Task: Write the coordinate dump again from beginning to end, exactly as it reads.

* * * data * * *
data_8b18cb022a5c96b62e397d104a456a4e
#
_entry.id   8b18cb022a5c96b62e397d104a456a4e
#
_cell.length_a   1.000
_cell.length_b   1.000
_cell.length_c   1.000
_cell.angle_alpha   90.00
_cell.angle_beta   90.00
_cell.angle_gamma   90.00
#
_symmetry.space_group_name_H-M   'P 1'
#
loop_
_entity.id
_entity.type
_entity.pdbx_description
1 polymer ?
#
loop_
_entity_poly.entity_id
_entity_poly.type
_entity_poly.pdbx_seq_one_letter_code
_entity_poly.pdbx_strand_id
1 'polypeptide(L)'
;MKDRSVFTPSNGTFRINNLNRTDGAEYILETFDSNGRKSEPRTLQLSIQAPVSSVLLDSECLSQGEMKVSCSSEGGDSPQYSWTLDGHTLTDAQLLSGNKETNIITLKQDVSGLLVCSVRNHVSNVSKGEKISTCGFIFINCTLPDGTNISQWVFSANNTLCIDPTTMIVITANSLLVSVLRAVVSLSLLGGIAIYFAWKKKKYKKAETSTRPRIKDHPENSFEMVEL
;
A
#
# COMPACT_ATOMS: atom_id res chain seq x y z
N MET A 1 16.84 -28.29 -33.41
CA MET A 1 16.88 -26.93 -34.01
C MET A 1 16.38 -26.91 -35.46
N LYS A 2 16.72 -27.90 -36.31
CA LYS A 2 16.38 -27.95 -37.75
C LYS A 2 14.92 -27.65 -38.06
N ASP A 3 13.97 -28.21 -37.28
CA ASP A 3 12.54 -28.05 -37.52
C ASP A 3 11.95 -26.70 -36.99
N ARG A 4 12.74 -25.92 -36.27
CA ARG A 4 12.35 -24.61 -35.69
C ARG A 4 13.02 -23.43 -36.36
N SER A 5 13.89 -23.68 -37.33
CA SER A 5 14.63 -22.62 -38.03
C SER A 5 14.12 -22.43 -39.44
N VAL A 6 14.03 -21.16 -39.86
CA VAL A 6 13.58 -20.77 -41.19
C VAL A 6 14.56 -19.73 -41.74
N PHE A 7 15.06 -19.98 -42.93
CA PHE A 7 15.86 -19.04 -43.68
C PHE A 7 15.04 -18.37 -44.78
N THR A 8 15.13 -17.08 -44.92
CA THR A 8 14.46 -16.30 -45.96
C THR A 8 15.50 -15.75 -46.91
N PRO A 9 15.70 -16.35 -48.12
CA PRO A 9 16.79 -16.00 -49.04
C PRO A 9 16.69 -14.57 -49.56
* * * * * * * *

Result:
data_8b18cb022a5c96b62e397d104a456a4e
#
_entry.id   8b18cb022a5c96b62e397d104a456a4e
#
_cell.length_a   1.000
_cell.length_b   1.000
_cell.length_c   1.000
_cell.angle_alpha   90.00
_cell.angle_beta   90.00
_cell.angle_gamma   90.00
#
_symmetry.space_group_name_H-M   'P 1'
#
loop_
_entity.id
_entity.type
_entity.pdbx_description
1 polymer ?
#
loop_
_entity_poly.entity_id
_entity_poly.type
_entity_poly.pdbx_seq_one_letter_code
_entity_poly.pdbx_strand_id
1 'polypeptide(L)'
;MKDRSVFTPSNGTFRINNLNRTDGAEYILETFDSNGRKSEPRTLQLSIQAPVSSVLLDSECLSQGEMKVSCSSEGGDSPQYSWTLDGHTLTDAQLLSGNKETNIITLKQDVSGLLVCSVRNHVSNVSKGEKISTCGFIFINCTLPDGTNISQWVFSANNTLCIDPTTMIVITANSLLVSVLRAVVSLSLLGGIAIYFAWKKKKYKKAETSTRPRIKDHPENSFEMVEL
;
A
#
# COMPACT_ATOMS: atom_id res chain seq x y z
N MET A 1 16.84 -28.29 -33.41
CA MET A 1 16.88 -26.93 -34.01
C MET A 1 16.38 -26.91 -35.46
N LYS A 2 16.72 -27.90 -36.31
CA LYS A 2 16.38 -27.95 -37.75
C LYS A 2 14.92 -27.65 -38.06
N ASP A 3 13.97 -28.21 -37.28
CA ASP A 3 12.54 -28.05 -37.52
C ASP A 3 11.95 -26.70 -36.99
N ARG A 4 12.74 -25.92 -36.27
CA ARG A 4 12.35 -24.61 -35.69
C ARG A 4 13.02 -23.43 -36.36
N SER A 5 13.89 -23.68 -37.33
CA SER A 5 14.63 -22.62 -38.03
C SER A 5 14.12 -22.43 -39.44
N VAL A 6 14.03 -21.16 -39.86
CA VAL A 6 13.58 -20.77 -41.19
C VAL A 6 14.56 -19.73 -41.74
N PHE A 7 15.06 -19.98 -42.93
CA PHE A 7 15.86 -19.04 -43.68
C PHE A 7 15.04 -18.37 -44.78
N THR A 8 15.13 -17.08 -44.92
CA THR A 8 14.46 -16.30 -45.96
C THR A 8 15.50 -15.75 -46.91
N PRO A 9 15.70 -16.35 -48.12
CA PRO A 9 16.79 -16.00 -49.04
C PRO A 9 16.69 -14.57 -49.56